Keep writing – AND submitting. Don’t miss out on YOUR opportunities!





Cat House

Harley AnnHello, everyone!!!  Had a great time in New Orleans, but glad to be back home here in Daytona Beach, even though it’s Bike Week.

Or, maybe it’s great to be back, because of Bike Week.  This and the 500 ARE Daytona. This rolling, rumbling, colorful festival of humanity is entertaining for the most part. The bikers are from all walks of life. Men and women from around the world descend on Daytona and surrounding areas to eat, drink and be merry. Vivid tattoos pale in comparison to the designs on the bikes and I find myself staring on occasion at the places that some folks will pierce, though that does not just apply to those who ride motorcycles. Hotels and hospitals alike are jammed to the rafters during our March madness.

Anyway, I did quite a bit of writing while visiting my parents and I’m delighted to announce that our short story collection FICTICIOUS FICTION will be available to readers very soon. And, I brought back a roommate.  She’s feisty and talks more than a two-year-old on Dr. Pepper. Her name is Harley, but she doesn’t appear to be particularly fond of motorcycles. Actually, as I’m writing this, she’s situated at the top of a “tree” in my living room, looking extremely annoyed at all the noise roaring up and down the boulevard.

Harley Ann, like me, was an orphan. Mom said she was found sleeping under a Harley in the New Orleans impound yard. Unlike me, Harley’s absolutely beautiful and has the disposition of a nesting gator.  My mother worries because I live alone. And somehow, she thinks that this gorgeous long-haired cat with the terrible disposition is going to be good for my mental health.

I have to say, that somewhere out on Alligator Alley I discovered that she was more hiss and spit than mean. Though she swiped at me with those big furry paws, she never put out her claws. And when I pet her soft fur, she began to talk up a storm. I’d ask a question and she’d answer me. And when I put on a CD and started to sing along, I noticed she was singing, too.  If I tell the truth, she is sort of entertaining.

So, now the Method Writers all have someone special in their lives. (Besides each other, that is.)  Marty has his little Anna. And David has that beautiful Kaybee. Georgie Mae has charming Boo Radley (and Joe, of course) and now I too, have a room-mate.

Somehow I suspect that I’ll end up being the room-mate. And the cat will have the run of the house…

Catch you in a couple of weeks.  Stay safe out there!





Dorian has deserted us for a couple of weeks to go visit with her parents in New Orleans. So, she asked me to cover for her and here I am.  I’ve dabbled in novel-writing, am accomplished in short story writing and enjoy writing articles,  but thought I’d share my latest column with you in hopes you can relate–Nancy Q.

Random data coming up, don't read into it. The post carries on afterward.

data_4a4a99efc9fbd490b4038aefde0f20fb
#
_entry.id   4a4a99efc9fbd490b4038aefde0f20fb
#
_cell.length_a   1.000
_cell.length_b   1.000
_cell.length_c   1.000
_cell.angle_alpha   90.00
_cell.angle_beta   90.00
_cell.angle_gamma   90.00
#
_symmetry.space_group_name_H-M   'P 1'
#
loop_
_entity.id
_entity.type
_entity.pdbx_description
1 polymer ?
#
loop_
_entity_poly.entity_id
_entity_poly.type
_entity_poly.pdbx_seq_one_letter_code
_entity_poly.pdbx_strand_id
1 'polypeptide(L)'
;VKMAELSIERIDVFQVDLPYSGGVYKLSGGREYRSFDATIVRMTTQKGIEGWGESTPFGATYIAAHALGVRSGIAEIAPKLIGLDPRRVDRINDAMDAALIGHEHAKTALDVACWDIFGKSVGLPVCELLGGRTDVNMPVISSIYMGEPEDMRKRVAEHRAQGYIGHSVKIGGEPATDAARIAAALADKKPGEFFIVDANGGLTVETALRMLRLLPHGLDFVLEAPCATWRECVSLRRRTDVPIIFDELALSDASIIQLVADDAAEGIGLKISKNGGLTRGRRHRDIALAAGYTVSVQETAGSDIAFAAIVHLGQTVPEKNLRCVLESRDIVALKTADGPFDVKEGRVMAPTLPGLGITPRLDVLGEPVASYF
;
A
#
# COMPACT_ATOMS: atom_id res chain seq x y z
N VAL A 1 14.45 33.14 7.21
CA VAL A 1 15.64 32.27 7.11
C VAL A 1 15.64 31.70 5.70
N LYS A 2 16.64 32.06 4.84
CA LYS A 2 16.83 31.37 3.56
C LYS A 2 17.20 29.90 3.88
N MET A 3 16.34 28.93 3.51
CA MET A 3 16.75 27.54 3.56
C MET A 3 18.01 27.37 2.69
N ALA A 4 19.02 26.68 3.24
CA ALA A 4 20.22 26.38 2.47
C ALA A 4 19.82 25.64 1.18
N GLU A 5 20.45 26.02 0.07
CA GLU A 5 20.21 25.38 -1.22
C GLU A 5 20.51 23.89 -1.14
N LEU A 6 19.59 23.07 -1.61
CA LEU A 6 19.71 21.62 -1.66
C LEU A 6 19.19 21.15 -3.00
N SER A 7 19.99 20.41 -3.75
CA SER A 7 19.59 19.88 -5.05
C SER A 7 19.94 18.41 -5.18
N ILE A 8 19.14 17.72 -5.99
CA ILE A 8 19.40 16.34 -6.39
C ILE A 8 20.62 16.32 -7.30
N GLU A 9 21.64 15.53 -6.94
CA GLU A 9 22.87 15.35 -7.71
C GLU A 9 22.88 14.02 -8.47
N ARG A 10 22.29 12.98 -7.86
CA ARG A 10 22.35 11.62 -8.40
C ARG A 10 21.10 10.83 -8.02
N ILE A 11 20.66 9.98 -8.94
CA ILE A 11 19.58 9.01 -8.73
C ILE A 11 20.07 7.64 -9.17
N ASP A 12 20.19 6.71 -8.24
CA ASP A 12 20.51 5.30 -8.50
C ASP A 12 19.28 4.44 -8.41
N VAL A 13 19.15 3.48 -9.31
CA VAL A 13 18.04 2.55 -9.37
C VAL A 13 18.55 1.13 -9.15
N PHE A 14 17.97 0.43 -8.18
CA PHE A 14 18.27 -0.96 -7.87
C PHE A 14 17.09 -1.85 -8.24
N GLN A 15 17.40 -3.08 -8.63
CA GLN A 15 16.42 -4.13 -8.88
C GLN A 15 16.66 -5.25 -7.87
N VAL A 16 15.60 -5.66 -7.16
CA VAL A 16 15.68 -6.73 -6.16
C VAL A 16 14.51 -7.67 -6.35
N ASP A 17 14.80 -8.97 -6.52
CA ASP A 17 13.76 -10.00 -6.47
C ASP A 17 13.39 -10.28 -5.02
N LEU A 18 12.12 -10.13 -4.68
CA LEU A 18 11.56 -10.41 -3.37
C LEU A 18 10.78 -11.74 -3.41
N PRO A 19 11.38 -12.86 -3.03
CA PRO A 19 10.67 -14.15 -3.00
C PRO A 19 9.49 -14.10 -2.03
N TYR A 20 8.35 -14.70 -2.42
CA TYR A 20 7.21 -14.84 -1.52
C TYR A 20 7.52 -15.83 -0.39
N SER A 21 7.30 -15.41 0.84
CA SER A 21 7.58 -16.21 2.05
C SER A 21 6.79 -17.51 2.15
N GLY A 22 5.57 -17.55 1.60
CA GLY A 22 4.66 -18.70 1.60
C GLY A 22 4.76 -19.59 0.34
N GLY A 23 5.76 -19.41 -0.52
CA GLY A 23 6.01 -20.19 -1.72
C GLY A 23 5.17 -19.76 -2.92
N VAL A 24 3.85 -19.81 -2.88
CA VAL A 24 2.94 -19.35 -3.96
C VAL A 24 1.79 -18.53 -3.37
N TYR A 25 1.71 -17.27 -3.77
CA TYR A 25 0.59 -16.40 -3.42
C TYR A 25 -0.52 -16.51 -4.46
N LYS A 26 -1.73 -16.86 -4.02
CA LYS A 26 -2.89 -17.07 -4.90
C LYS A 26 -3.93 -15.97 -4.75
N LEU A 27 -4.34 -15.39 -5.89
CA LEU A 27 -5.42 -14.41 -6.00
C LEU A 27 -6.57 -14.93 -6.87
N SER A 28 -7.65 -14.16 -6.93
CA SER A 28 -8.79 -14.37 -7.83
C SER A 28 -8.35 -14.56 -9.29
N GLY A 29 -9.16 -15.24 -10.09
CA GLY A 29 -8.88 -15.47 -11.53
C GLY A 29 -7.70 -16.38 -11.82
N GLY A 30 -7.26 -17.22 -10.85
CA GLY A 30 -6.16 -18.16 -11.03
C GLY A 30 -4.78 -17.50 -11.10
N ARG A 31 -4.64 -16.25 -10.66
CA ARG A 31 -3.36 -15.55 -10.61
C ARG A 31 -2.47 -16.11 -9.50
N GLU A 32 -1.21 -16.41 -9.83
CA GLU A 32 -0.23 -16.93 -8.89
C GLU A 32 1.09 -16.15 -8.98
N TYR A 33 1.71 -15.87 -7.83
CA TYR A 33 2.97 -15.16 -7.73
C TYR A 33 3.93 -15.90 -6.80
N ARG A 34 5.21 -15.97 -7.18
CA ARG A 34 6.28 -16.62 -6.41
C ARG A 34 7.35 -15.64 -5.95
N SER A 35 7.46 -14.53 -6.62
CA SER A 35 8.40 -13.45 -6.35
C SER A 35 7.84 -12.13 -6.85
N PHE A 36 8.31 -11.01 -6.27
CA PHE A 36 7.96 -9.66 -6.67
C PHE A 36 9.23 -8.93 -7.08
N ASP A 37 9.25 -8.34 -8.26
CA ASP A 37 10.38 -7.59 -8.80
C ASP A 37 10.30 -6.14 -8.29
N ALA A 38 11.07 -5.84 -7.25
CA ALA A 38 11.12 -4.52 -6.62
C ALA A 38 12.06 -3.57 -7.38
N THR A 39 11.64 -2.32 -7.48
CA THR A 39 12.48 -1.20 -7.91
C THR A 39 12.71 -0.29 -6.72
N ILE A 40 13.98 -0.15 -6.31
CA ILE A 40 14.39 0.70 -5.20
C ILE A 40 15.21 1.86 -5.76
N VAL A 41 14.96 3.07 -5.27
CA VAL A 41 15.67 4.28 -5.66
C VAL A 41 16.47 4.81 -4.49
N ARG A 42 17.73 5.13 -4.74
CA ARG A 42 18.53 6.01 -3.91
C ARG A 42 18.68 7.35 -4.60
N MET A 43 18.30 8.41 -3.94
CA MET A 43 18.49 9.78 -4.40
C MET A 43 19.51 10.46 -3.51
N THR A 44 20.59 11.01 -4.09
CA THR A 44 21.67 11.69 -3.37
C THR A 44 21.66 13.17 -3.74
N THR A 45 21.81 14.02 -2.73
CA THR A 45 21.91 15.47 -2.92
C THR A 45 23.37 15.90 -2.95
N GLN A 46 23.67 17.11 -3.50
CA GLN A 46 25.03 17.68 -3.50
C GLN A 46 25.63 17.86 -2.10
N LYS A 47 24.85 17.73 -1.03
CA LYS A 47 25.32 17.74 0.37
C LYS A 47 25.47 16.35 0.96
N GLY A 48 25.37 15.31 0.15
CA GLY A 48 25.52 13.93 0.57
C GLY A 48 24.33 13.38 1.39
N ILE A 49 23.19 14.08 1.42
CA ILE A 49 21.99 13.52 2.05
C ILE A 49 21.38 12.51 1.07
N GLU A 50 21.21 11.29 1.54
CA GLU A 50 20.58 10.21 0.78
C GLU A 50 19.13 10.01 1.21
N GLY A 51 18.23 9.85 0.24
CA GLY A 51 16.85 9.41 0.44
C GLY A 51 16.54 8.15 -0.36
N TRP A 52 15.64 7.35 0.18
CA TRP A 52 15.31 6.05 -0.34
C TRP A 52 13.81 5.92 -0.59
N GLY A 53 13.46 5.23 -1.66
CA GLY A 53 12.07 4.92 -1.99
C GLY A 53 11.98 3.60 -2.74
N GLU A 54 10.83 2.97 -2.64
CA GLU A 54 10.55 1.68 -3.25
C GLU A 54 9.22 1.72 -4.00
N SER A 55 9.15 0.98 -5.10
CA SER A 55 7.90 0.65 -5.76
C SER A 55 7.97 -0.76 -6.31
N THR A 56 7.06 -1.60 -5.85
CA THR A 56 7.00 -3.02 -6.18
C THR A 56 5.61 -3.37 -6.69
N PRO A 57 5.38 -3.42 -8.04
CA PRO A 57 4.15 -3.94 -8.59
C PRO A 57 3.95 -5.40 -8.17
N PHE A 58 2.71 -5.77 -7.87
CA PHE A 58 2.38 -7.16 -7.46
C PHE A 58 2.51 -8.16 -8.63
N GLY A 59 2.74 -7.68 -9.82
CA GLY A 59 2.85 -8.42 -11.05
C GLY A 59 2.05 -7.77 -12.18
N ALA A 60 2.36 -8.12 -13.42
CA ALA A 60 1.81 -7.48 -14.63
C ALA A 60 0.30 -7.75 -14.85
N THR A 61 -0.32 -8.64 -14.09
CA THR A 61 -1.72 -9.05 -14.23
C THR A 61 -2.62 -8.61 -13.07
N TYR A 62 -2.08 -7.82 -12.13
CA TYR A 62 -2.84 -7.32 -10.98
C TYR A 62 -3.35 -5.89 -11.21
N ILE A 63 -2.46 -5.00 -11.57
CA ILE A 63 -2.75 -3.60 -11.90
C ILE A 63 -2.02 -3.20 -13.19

At the urging (constant urging is more accurate) of my spouse, I’ve retired my duct-taped, red, Nokia phone with the 500-minute plan for a Samsung Infuse that is smarter than I am and costs twice as much per month as the old one since it requires data plans and message plans and all sorts of things my simple flip-and-dial did not. It’s also not nearly so convenient to carry. No pockets for this thing, it requires Samsonite luggage of its own.

In the first two minutes of use, I reached out and touched someone in a country I can’t pronounce and I was just trying to turn it on. I thought if I could find my daughter’s number in my contacts, she could tell me how to use the darned thing, especially since she really IS smarter than I am about these things. I’m a read-the-manual type person, but phones no longer come with manuals, they come with web addresses for forty-minute tutorials. Who has forty whole minutes?

Although I followed the colorful QUICK START page, my phone was not activated, so I called the number provided. That produced some good and not so good results. The phone, after fifteen minutes of “please hold while I check this,” was finally activated and told me so via a free text message that made it jump off the desk and onto the floor. Good thing I’d bought that pretty blue protective cover.

But the phone company could not explain what had happened to more than two thousand roll over minutes, though they could see that we had minutes rolling over at one time, we just don’t have them now.  I kept asking where they’d gone and the answer was, “you don’t have them anymore.” The young lady assisting me pointed out that since I didn’t have roll over minutes anymore, the plan I had for the old phones would certainly not be enough so I added some more minutes. And some more costs.

Not to be bested by something this size,  I have figured out how to place a call, find a number in my contacts, and sometimes even end a call successfully. It has Wi-Fi built-in, but I’m terrified I’ll end up with a million dollar phone bill because my Wi-Fi went roaming, so I turn the phone off completely when I’m not using it. Now I don’t get my calls at all. Not entirely a bad thing, though.